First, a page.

Rabbi Feingold's D'var Torah

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At Shabbat services last week, we used sections of Chapters 7 and 8 of the Book of Esther (The Megillah) as the Haftarah, an option suggested in the URJ Torah Commentary. Most Torah commentaries use an excerpt from First Samuel for Shabbat Zachor, the Shabbat before Purim. But both Esther and First Samuel mention descendants of the arch-enemy of the Jewish people, Amalek, so both are fitting Haftarot (concluding readings) for Shabbat Zachor, the Shabbat on which we are commanded to "Remember Amalek." Tonight we will hear an abbreviated version of the "whole Megillah" in English and read one chapter in Hebrew. In Chapter 3 of Megillat Esther, the evil Haman's full lineage is given, linking him back to Agag, the evil king mentioned in Saul's time as a descendant of Amalek. "After these things, King Ahashueras promoted Haman, the son of Hamdata, the Agagite..." (Esther 3:1) Therefore, Haman is also a descendant of Amalek. Join us for the Megillah reading tonight at 6:30pm and help blot out his evil name!

When I was first ordained, it was still customary for rabbis to wear robes weekly on the bima. This practice was borrowed from Christian clergy style. But soon robes went out of style. They were thought by many to super-humanize the rabbi, making him/her seem like a special class of being—not human like everyone else. I stopped wearing the robe except on the Days of Awe when the theme of the season is purification and white the color. Most of Torah portion Tetzaveh is devoted to detailed descriptions of the beautiful garments worn by the ancient priests. They were amazingly colorful and decorative, including "a golden bell and a pomegranate, a golden bell and a pomegranate, all around the hem of the robe." (Ex 28:34) It must have been a feast for the eyes to see the priests dressed for their duties. But the priests were clearly meant to have been elevated above regular Israelites. With the destruction of the Temple, the sages determined that rabbis would lead the Jewish community-- teachers and scholars, who were like Israelites in every way, except their greater knowledge of text and tradition. For this, special garments were not needed.

Exodus 27:20−30:10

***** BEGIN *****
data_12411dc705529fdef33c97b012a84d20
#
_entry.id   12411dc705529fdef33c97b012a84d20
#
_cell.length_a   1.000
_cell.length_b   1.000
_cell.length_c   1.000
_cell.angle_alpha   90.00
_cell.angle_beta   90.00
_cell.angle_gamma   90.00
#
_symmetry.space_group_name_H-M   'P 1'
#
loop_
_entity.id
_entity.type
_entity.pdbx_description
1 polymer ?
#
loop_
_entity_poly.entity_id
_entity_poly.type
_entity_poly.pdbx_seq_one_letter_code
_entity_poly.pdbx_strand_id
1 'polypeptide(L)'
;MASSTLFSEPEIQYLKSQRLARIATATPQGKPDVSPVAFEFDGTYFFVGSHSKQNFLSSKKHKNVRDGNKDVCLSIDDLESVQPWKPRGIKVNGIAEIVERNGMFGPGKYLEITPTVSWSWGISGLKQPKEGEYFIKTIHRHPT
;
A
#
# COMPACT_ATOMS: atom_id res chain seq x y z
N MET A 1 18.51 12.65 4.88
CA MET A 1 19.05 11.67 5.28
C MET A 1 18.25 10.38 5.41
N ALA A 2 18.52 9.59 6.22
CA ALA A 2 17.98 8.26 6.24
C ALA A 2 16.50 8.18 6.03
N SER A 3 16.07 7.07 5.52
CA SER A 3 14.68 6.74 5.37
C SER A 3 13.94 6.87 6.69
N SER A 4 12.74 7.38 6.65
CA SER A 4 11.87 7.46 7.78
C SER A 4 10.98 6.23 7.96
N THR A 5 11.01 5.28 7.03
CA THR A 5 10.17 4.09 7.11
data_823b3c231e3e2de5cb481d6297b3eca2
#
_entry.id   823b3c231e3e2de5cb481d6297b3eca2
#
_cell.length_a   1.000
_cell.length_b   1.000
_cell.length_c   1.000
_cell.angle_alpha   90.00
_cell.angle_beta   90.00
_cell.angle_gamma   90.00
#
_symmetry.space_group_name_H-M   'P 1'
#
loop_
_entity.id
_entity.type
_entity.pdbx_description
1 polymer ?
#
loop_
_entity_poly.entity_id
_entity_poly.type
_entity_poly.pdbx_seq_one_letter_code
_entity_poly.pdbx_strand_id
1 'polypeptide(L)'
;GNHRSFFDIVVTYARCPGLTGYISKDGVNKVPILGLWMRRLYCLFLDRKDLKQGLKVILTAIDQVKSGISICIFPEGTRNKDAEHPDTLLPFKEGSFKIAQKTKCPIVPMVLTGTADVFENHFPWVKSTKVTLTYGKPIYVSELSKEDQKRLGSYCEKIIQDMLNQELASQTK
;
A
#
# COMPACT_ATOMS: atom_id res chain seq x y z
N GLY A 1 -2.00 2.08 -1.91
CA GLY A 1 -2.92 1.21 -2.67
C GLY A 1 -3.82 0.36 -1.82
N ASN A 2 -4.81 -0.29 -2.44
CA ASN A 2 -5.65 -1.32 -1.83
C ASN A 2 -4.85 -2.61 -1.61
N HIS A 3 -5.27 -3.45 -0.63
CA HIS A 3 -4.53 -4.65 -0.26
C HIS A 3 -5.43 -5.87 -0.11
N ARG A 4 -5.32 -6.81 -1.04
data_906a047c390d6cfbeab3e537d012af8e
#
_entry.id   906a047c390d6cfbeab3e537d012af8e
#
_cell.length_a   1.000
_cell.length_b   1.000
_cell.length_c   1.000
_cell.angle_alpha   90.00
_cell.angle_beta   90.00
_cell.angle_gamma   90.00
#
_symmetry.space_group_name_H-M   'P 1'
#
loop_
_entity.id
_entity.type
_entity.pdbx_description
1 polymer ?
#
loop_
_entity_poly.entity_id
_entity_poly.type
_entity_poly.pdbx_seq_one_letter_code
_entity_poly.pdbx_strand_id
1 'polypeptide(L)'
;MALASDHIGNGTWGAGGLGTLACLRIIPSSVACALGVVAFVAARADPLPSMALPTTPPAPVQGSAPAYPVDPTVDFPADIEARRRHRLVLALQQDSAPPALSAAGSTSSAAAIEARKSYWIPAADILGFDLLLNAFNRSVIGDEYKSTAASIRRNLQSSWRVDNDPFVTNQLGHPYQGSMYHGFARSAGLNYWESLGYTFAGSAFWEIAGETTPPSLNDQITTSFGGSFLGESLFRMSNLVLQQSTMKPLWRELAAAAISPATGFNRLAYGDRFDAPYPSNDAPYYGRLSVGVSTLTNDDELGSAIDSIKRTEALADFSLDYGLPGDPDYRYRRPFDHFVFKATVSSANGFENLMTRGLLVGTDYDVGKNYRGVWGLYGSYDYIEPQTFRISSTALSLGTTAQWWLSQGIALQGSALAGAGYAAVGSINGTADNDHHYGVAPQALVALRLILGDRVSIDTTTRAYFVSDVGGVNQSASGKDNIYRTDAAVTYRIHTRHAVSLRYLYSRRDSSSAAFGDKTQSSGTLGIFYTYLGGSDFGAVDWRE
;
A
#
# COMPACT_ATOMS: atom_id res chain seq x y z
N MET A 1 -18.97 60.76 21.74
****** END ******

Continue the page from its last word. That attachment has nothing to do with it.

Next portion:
In this week's parasha, Moses receives from God instructions for building the Mishkan, or portable Tabernacle, for worshiping God during the wilderness journey to the Land of Israel. Because a great amount of detail is given regarding dimensions, materials, utensils, and more, many commentators have attempted to explain the symbolism of all that went into the Mishkan. The great Jewish historian of the Roman era, Josephus, explained that the 12 loaves of bread symbolized the 12 months; the 7 lamps, the sun, moon and 5 planets known at that time; and the four materials in the curtain, the four elements, of earth, fire, wind and water. (Antiquities III 7:7)

Exodus 25:1−27:19

November FOOD OF THE MONTH: Canned Tomatoes 

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URJ Weekly Torah Commentary

Saturday, November 25, 2017
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This Week at BHT

23 Nov 2017
12:00AM
Thanksgiving Office Closed
24 Nov 2017
05:45PM -
Shabbat
27 Nov 2017
07:00PM -
Canceled-Book Club
28 Nov 2017
04:00PM -
Shalom Center Soup Kitchen
29 Nov 2017
05:30PM -
Adult Hebrew Beginner Class
29 Nov 2017
06:30PM -
Adult Hebrew Continuing Class
01 Dec 2017
05:45PM -
Family Kabbalat Shabbat | BD Blessing | Home | Gershtenson
02 Dec 2017
09:15AM - 10:15AM
Torah Study
02 Dec 2017
10:30AM -
Learner's Minyan | Kitah Hey on the Bima
03 Dec 2017
09:30AM - 10:45AM
Introduction to Judaism
03 Dec 2017
09:30AM - 11:30AM
Great Decisions
03 Dec 2017
10:30AM - 12:00AM
Construction Has Begun | Let's Celebrate | Lox and Bagels Brunch
05 Dec 2017
06:00PM -
Ritual Committee Meeting
06 Dec 2017
05:30PM -
Adult Hebrew Beginner Class
06 Dec 2017
06:30PM -
Adult Hebrew Continuing Class